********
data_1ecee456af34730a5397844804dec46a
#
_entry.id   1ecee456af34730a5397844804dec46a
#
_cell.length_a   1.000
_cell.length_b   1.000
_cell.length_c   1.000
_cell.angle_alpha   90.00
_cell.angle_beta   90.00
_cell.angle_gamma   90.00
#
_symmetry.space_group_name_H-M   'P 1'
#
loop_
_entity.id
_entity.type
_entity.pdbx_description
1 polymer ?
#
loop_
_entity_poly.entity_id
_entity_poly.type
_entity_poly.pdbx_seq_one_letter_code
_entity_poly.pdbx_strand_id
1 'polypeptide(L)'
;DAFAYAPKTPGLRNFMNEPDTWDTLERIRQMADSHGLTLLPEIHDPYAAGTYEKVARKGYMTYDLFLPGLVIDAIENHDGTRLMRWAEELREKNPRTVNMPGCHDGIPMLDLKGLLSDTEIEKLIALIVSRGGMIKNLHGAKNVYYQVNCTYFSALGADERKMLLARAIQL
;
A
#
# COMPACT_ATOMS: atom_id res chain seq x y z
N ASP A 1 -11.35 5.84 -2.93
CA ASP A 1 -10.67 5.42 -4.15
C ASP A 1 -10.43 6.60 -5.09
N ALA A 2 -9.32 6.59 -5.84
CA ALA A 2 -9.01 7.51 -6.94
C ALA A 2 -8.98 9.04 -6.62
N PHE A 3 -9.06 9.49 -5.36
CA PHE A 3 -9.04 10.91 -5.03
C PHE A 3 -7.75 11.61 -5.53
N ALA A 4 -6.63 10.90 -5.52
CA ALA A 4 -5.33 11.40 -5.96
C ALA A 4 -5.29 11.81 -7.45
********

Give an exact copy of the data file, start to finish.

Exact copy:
data_1ecee456af34730a5397844804dec46a
#
_entry.id   1ecee456af34730a5397844804dec46a
#
_cell.length_a   1.000
_cell.length_b   1.000
_cell.length_c   1.000
_cell.angle_alpha   90.00
_cell.angle_beta   90.00
_cell.angle_gamma   90.00
#
_symmetry.space_group_name_H-M   'P 1'
#
loop_
_entity.id
_entity.type
_entity.pdbx_description
1 polymer ?
#
loop_
_entity_poly.entity_id
_entity_poly.type
_entity_poly.pdbx_seq_one_letter_code
_entity_poly.pdbx_strand_id
1 'polypeptide(L)'
;DAFAYAPKTPGLRNFMNEPDTWDTLERIRQMADSHGLTLLPEIHDPYAAGTYEKVARKGYMTYDLFLPGLVIDAIENHDGTRLMRWAEELREKNPRTVNMPGCHDGIPMLDLKGLLSDTEIEKLIALIVSRGGMIKNLHGAKNVYYQVNCTYFSALGADERKMLLARAIQL
;
A
#
# COMPACT_ATOMS: atom_id res chain seq x y z
N ASP A 1 -11.35 5.84 -2.93
CA ASP A 1 -10.67 5.42 -4.15
C ASP A 1 -10.43 6.60 -5.09
N ALA A 2 -9.32 6.59 -5.84
CA ALA A 2 -9.01 7.51 -6.94
C ALA A 2 -8.98 9.04 -6.62
N PHE A 3 -9.06 9.49 -5.36
CA PHE A 3 -9.04 10.91 -5.03
C PHE A 3 -7.75 11.61 -5.53
N ALA A 4 -6.63 10.90 -5.52
CA ALA A 4 -5.33 11.40 -5.96
C ALA A 4 -5.29 11.81 -7.45